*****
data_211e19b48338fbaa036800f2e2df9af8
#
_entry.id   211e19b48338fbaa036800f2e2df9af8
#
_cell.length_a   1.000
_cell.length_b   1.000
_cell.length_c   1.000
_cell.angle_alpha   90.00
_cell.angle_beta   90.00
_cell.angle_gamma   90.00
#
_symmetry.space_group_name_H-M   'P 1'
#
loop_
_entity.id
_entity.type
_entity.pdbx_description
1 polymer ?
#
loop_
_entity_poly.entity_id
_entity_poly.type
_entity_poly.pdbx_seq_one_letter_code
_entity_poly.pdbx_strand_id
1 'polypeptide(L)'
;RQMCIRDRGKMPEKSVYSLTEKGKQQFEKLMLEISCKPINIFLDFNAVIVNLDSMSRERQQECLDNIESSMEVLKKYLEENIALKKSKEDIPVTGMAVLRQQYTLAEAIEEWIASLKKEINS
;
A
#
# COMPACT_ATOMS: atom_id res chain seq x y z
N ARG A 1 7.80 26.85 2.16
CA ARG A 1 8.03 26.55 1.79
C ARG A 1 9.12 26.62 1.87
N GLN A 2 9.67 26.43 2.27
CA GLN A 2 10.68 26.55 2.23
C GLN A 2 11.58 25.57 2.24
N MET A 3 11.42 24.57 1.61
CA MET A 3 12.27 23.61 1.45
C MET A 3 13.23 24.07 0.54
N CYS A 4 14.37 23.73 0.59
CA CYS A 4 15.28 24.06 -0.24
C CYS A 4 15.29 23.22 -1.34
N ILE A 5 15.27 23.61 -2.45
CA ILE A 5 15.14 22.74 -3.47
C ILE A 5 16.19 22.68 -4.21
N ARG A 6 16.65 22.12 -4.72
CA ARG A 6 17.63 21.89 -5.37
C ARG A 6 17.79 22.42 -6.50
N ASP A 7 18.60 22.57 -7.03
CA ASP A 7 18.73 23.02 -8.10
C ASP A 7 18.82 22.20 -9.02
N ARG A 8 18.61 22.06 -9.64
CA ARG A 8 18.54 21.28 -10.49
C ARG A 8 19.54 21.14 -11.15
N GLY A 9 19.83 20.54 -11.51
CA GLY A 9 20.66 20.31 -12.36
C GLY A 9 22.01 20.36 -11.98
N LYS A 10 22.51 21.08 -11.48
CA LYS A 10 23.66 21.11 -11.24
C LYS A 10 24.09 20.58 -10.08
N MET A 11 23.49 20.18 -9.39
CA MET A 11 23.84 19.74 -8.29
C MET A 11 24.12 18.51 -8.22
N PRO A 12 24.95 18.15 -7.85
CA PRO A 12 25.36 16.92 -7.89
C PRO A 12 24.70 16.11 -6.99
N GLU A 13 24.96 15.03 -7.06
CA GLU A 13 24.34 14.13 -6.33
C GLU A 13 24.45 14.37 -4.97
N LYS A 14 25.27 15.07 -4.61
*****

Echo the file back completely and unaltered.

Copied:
data_211e19b48338fbaa036800f2e2df9af8
#
_entry.id   211e19b48338fbaa036800f2e2df9af8
#
_cell.length_a   1.000
_cell.length_b   1.000
_cell.length_c   1.000
_cell.angle_alpha   90.00
_cell.angle_beta   90.00
_cell.angle_gamma   90.00
#
_symmetry.space_group_name_H-M   'P 1'
#
loop_
_entity.id
_entity.type
_entity.pdbx_description
1 polymer ?
#
loop_
_entity_poly.entity_id
_entity_poly.type
_entity_poly.pdbx_seq_one_letter_code
_entity_poly.pdbx_strand_id
1 'polypeptide(L)'
;RQMCIRDRGKMPEKSVYSLTEKGKQQFEKLMLEISCKPINIFLDFNAVIVNLDSMSRERQQECLDNIESSMEVLKKYLEENIALKKSKEDIPVTGMAVLRQQYTLAEAIEEWIASLKKEINS
;
A
#
# COMPACT_ATOMS: atom_id res chain seq x y z
N ARG A 1 7.80 26.85 2.16
CA ARG A 1 8.03 26.55 1.79
C ARG A 1 9.12 26.62 1.87
N GLN A 2 9.67 26.43 2.27
CA GLN A 2 10.68 26.55 2.23
C GLN A 2 11.58 25.57 2.24
N MET A 3 11.42 24.57 1.61
CA MET A 3 12.27 23.61 1.45
C MET A 3 13.23 24.07 0.54
N CYS A 4 14.37 23.73 0.59
CA CYS A 4 15.28 24.06 -0.24
C CYS A 4 15.29 23.22 -1.34
N ILE A 5 15.27 23.61 -2.45
CA ILE A 5 15.14 22.74 -3.47
C ILE A 5 16.19 22.68 -4.21
N ARG A 6 16.65 22.12 -4.72
CA ARG A 6 17.63 21.89 -5.37
C ARG A 6 17.79 22.42 -6.50
N ASP A 7 18.60 22.57 -7.03
CA ASP A 7 18.73 23.02 -8.10
C ASP A 7 18.82 22.20 -9.02
N ARG A 8 18.61 22.06 -9.64
CA ARG A 8 18.54 21.28 -10.49
C ARG A 8 19.54 21.14 -11.15
N GLY A 9 19.83 20.54 -11.51
CA GLY A 9 20.66 20.31 -12.36
C GLY A 9 22.01 20.36 -11.98
N LYS A 10 22.51 21.08 -11.48
CA LYS A 10 23.66 21.11 -11.24
C LYS A 10 24.09 20.58 -10.08
N MET A 11 23.49 20.18 -9.39
CA MET A 11 23.84 19.74 -8.29
C MET A 11 24.12 18.51 -8.22
N PRO A 12 24.95 18.15 -7.85
CA PRO A 12 25.36 16.92 -7.89
C PRO A 12 24.70 16.11 -6.99
N GLU A 13 24.96 15.03 -7.06
CA GLU A 13 24.34 14.13 -6.33
C GLU A 13 24.45 14.37 -4.97
N LYS A 14 25.27 15.07 -4.61